Tech-oriented Advocates can use their power for good (and evil) as Hacktivists, an extremely topical subject given the predominance of Anonymous in the news today. Don’t let the name fool you – these groups are anything but hacks.

The Background.

Hacktivism can be and sometimes is confused with cyberterrorism. “Hacktivism” was actually coined to describe activism of the digital kind, combining hacker + activism. Hacktivists work toward social change by taking their programming skills and hacking into various networks to effectively take down a platform that an organization needs to operate. They also deliver information to the masses, which can be necessary but also a chaotic catalyst.

For Social Change.

Depending on who is using the term, hacktivism can be political, anarchic, or a remonstration. The hacktivism of late has spread like wildfire over Twitter, personal websites, Facebook and more – everything from protesting a police force, speaking up about an ill-conceived jurisdiction or something bigger like the Arab Spring. Hacktivist organizations can bring bad seeds to justice simply by empowering its members to take action digitally, creating change where officials were reluctant to do so.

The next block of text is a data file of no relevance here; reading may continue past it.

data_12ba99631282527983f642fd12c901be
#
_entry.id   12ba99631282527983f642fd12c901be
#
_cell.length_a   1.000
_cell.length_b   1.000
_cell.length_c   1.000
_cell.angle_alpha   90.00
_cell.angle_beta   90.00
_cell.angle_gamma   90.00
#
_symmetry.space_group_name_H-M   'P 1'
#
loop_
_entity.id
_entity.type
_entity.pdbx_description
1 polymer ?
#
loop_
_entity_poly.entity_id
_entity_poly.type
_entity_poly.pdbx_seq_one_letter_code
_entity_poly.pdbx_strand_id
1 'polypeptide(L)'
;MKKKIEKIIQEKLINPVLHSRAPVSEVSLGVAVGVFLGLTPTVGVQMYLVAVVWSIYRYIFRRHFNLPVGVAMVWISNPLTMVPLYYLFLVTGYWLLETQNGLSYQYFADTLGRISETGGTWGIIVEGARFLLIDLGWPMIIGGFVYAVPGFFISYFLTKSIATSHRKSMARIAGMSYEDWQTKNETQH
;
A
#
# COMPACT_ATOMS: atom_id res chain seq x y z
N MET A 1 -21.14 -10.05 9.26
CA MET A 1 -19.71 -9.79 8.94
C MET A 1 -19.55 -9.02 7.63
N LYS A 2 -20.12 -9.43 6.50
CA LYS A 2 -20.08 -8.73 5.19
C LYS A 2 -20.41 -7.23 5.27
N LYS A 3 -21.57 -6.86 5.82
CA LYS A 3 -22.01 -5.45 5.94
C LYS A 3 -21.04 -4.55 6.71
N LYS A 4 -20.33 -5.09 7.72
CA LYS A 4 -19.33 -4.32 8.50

Hactive Players.

Some major names include Anonymous, a huge group of activist and hacktivist members who describe their well-publicized activity as “an internet gathering” in which they attack governments and corporate websites and systems, Europe’s Chaos Computer Club, a group that pushes for freedom of information and communication, the enviro-hacktivist group Decocidio, the high-profile LulzSec, among many others.

The Documentary.

The documentary “We are Legion: The Story of the Hacktivists” gives an introduction to hacktivism as well as lets viewers learn more about Anonymous and the new age of digital civil disobedience. The film goes into some past hacking advocacy, including the birth of Anonymous at 4chan and how it grew into a huge, global movement and their involvement in some of the most significant events of the 21st century.

The Dark Side.

Hacktivists remain dedicated to free speech and equal access to information. Sometimes, they end up sharing information or content protected by law and run into legal trouble. Disrupting national security or stealing files with a copyright notice can get them in hot water, however real ethical concerns can happen when a hacker acts with destructive or malicious intent, working for questionable leaders or governments that wish to do more harm than good.

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